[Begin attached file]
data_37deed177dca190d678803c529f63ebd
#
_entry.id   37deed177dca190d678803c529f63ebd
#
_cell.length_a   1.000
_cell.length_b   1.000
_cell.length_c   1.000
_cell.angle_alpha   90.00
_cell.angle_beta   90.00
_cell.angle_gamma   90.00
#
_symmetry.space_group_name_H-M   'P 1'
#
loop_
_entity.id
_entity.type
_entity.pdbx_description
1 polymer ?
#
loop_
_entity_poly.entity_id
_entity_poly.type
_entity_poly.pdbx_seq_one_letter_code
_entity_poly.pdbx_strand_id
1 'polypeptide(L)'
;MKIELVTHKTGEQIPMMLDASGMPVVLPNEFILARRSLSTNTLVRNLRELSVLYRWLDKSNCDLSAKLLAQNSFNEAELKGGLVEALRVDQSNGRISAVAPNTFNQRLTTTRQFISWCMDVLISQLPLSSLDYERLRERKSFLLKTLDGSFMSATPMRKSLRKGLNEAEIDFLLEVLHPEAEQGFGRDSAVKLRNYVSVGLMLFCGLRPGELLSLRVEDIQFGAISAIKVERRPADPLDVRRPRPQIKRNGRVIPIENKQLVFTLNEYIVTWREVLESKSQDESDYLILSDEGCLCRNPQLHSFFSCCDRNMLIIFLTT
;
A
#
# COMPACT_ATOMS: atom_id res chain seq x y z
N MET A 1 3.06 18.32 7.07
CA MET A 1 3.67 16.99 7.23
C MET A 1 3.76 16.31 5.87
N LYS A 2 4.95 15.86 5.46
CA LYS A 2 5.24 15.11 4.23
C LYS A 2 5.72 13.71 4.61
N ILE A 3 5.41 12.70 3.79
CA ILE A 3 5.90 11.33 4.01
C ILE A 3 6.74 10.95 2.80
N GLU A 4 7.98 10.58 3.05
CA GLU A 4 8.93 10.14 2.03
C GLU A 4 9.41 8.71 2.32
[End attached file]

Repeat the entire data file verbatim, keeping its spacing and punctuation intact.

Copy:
data_37deed177dca190d678803c529f63ebd
#
_entry.id   37deed177dca190d678803c529f63ebd
#
_cell.length_a   1.000
_cell.length_b   1.000
_cell.length_c   1.000
_cell.angle_alpha   90.00
_cell.angle_beta   90.00
_cell.angle_gamma   90.00
#
_symmetry.space_group_name_H-M   'P 1'
#
loop_
_entity.id
_entity.type
_entity.pdbx_description
1 polymer ?
#
loop_
_entity_poly.entity_id
_entity_poly.type
_entity_poly.pdbx_seq_one_letter_code
_entity_poly.pdbx_strand_id
1 'polypeptide(L)'
;MKIELVTHKTGEQIPMMLDASGMPVVLPNEFILARRSLSTNTLVRNLRELSVLYRWLDKSNCDLSAKLLAQNSFNEAELKGGLVEALRVDQSNGRISAVAPNTFNQRLTTTRQFISWCMDVLISQLPLSSLDYERLRERKSFLLKTLDGSFMSATPMRKSLRKGLNEAEIDFLLEVLHPEAEQGFGRDSAVKLRNYVSVGLMLFCGLRPGELLSLRVEDIQFGAISAIKVERRPADPLDVRRPRPQIKRNGRVIPIENKQLVFTLNEYIVTWREVLESKSQDESDYLILSDEGCLCRNPQLHSFFSCCDRNMLIIFLTT
;
A
#
# COMPACT_ATOMS: atom_id res chain seq x y z
N MET A 1 3.06 18.32 7.07
CA MET A 1 3.67 16.99 7.23
C MET A 1 3.76 16.31 5.87
N LYS A 2 4.95 15.86 5.46
CA LYS A 2 5.24 15.11 4.23
C LYS A 2 5.72 13.71 4.61
N ILE A 3 5.41 12.70 3.79
CA ILE A 3 5.90 11.33 4.01
C ILE A 3 6.74 10.95 2.80
N GLU A 4 7.98 10.58 3.05
CA GLU A 4 8.93 10.14 2.03
C GLU A 4 9.41 8.71 2.32